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Luke Skywalker was the daring young man in Star Wars who took on the Evil Empire, zipping about in space, destroying the bad guys and bringing peace to his world.
Luke Skywalker was the daring young man in Star Wars who took on the Evil Empire, zipping about in space, destroying the bad guys and bringing peace to his world. His equipment looked a little out of date, somewhat like our Canadian Armed Forces use, but he got the job done.

The CAF is having a difficult time attracting new pilots. It seems we are short some 80 or so daring young men and women for our flying machines. Why are our young people not applying for one of the most exciting careers in the world?

At first DND thought that their requirement that all pilots must have a university degree was holding back applicants. In a bold move, they reduced the educational requirement to completion of secondary school. One might think this would open a flood-gate of young people rushing to the recruitment centres. Wrong. Two. Yep, they got two potential pilots.

What is keeping our young people away from flying? Are they not as adventurous or daring as the generation ahead of them? Are they satisfied with arcade games, motorcycles, sea-doos and other make-believe adventure toys? Or is it something else?

The odds of becoming a helicopter pilot after training are quite high since the forces needs helicopter crews. Is the specter of flying a Sea King too much? By the time Martin and his Liberals take delivery of the new helicopters, a new recruit could be thinking of retirement!

How about flying an aged Hercules into short strips in a foreign land while taking ground fire? Really, what’s wrong with flying an airplane that is older than you are? Of course, a new recruit could eventually end up being the pilot of the Prime Minister’s new Challenger, but you need a lot of hours to qualify for that position.

What used to be the goal of all recruits was to fly the CF-18, but even now these old aircraft, tired of pulling high G’s, badly in need of upgraded electronics, are not sought-after prizes. Fighter pilots need many hours to become proficient but budget cutbacks keep the high–maintenance old fighters on the ground much of the time.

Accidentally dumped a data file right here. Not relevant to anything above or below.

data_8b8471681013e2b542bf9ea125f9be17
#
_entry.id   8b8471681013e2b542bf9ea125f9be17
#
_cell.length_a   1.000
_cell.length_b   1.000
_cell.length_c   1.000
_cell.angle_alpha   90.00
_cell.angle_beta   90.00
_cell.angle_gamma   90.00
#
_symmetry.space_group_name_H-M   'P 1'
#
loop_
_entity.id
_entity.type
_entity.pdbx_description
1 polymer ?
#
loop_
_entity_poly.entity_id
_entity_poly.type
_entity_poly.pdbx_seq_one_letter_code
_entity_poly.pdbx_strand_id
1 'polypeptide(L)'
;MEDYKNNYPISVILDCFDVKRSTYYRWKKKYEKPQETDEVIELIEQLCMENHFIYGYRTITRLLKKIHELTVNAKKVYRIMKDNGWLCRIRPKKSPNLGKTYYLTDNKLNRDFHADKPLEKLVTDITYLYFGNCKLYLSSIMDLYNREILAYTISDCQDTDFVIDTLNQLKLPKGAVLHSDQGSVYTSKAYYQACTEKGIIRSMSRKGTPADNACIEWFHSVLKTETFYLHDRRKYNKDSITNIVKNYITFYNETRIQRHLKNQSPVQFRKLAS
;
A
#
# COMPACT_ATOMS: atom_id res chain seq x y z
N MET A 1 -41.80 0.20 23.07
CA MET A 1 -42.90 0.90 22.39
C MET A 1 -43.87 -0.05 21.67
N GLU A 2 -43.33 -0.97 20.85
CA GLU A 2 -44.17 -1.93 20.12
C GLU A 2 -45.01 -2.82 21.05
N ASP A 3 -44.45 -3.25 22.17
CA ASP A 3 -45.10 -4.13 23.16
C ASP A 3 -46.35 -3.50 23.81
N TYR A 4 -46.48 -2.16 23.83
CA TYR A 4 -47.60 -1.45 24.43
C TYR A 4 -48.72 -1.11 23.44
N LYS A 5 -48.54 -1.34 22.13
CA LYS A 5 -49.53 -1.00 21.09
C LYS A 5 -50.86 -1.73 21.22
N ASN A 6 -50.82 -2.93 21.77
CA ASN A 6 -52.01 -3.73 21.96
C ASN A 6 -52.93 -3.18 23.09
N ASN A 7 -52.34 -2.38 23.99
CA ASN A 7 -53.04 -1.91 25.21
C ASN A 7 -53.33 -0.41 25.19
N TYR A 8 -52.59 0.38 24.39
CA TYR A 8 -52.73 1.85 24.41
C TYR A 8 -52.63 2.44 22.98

I suppose the thrill of ‘piloting’ an unmanned spy plane from a computer in Afghanistan isn’t all that appealing unless you like Flight Simulator. Those hours on the joystick will not count when a pilot applies to Air Canada for an airline pilot position.

The pay is not bad, although not anywhere near what experienced airline pilots earn. So maybe it’s the danger. Flying at any time has its own risks, but flying in old equipment is perhaps pushing the risk/reward envelope.

If it is the risk/reward, then we might want to look at other careers. I wonder how we are going to attract new health workers – nurses and doctors – when we have dangerous contagions like SARS. No amount of money will be enough when the risk of death or permanent disability faces you (and your family) in the workplace.

Where are we going to get our nurses and military pilots? Or the people who work in health care support services? Or find soldiers and seamen who will go into places like Iraq and Afghanistan where soldiers are suffering physical and mental stress beyond what they expected?

Can we hire people to take over these dangerous tasks? It is one thing to hire someone at minimum wage to clean our hotels, work in fast food dispensaries or care for our aged, but do we want to hire mercenaries whose loyalty is to a dollar, not Canada?

It is not as if we might be attacked by anyone other than the Americans, but we do have international responsibilities for peace-making and peace-keeping. We do need a trained force here at home to assist in natural disasters or maintaining order in time of crisis. I prefer to have our own troops do this, not hired mercenaries.

What of the health care workers? How can we improve their working conditions to reduce the risks they now face in a world where diseases can spread at the speed of airliners? For one thing, we can better manage crises by improved training for health care workers and their managers in the recognition and containment of viruses like SARS. We can ensure that the funds are available to do this.

The Dalton Gang promised 8,000 new nurses for Ontario, but like all election promises there was little thought on just how to make this happen. It takes years to train a nurse – you just can’t run an ad in the local paper and expect to have qualified people lining up for the job. DND tried that with their pilots.

Because the cupboard is bare, the Dalton Gang will have to find the annual $600,000,000 to pay these people. (I think they said something about more teachers too.) One answer may be to allow the many doctors and nurses who have trained in their native land to get into our system much faster. We could call them Mercy-naries until they get their full Canadian citizenship.

Healthcare, education and defence have all been under-funded in the past years and it is time to focus again on these basic needs of Canadians. Our governments at all levels must manage our resources more effectively. We need some accountability, every day, not every three or four years.

We need the equivalents of Luke Skywalker or Princess Leia to fill our critical needs in health, education and defence – willing young people to step into these demanding jobs. We need our politicians to take charge, root out waste and help this generation get us back on track to being Number One again.

Bill Walton

About the Author: Bill Walton

Retired from City of North Bay in 2000. Writer, poet, columnist
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